unSEXpected: Fear of falling

We sit on a bridge overlooking the city, our feet dangling above the water. We talk about love and the ways it ruins us. He has held it twice. I have heard it spoken enough times it’s all but lost its meaning. In my head, I am writing about this moment, as it happens. I know we will both love again. Love, in all of its forms, is inevitable. But in this moment, on this bridge, its vulnerability is inconceivable to us. So, we dangle our feet and hope for better days and better love. 

In the same spot I’ve sunk into the floor and let grief hold my heart, I now stand on my tiptoes and kiss someone new. 

In my head there is a camera pointing at my eyes, looking at his lips. A screenwriter calling out my lines. The Producer is being paid to convince me nothing bad can come from this, but I’m not listening. My thoughts are somewhere in a desert, watching a prince talk to a fox who is begging to be tamed.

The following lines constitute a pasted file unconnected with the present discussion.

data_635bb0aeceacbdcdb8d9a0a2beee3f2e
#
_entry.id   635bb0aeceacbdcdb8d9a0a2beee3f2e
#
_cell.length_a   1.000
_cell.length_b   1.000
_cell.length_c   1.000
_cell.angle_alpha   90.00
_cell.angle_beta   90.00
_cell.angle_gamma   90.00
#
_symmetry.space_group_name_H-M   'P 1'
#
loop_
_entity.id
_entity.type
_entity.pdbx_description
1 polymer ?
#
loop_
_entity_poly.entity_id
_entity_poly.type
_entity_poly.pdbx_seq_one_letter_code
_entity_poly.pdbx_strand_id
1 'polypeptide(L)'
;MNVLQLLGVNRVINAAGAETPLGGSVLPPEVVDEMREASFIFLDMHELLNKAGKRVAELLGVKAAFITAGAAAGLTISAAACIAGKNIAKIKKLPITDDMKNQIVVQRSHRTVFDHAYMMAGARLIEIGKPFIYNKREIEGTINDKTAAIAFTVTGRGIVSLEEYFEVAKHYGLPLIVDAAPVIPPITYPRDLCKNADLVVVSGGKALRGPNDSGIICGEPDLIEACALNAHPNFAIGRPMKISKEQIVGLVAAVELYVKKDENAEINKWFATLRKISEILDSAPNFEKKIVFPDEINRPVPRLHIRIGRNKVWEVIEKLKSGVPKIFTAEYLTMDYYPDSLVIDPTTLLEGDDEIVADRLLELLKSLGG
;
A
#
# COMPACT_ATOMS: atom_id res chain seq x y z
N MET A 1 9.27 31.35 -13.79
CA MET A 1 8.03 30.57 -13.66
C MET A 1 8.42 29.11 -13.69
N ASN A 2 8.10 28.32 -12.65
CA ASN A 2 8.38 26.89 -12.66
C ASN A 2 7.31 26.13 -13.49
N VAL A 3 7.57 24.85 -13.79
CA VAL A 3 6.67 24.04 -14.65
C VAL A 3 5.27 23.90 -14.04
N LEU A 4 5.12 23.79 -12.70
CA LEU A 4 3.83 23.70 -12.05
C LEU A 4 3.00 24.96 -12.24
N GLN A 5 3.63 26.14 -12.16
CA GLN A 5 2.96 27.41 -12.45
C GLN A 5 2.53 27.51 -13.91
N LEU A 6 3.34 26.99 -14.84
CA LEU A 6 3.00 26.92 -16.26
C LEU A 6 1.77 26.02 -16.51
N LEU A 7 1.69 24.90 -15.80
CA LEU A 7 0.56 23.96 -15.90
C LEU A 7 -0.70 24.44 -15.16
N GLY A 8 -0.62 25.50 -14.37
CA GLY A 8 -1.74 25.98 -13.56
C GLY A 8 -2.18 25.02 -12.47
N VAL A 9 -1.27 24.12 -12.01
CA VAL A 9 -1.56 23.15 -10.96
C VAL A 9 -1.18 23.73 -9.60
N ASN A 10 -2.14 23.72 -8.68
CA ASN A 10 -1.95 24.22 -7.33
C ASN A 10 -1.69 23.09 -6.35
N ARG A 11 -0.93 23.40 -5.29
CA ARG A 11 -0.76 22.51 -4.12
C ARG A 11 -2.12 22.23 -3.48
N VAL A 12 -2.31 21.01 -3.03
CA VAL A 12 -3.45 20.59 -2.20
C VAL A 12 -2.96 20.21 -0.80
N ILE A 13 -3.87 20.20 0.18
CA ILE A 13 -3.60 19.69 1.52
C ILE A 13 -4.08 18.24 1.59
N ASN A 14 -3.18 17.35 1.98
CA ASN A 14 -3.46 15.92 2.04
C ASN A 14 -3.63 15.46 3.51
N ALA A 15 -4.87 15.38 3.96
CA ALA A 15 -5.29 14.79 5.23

One date has turned into three dates has turned into stay over and would you like some space in a drawer? And I’d be lying if I said I wasn’t scared. 

I’ve written it once and I’ll write it again: love is the easiest thing to fall into, and falling the easiest part. 

The hard part is, of course, the vulnerability of it all. The exposure to pain, to grief. The knowledge that love itself isn’t enough, and the profound understanding that no matter how much you want something to work, a goodbye can be a few wrong steps around the corner. The hard part is making things work when giving up is so much simpler, and standing your ground when giving in comes so naturally.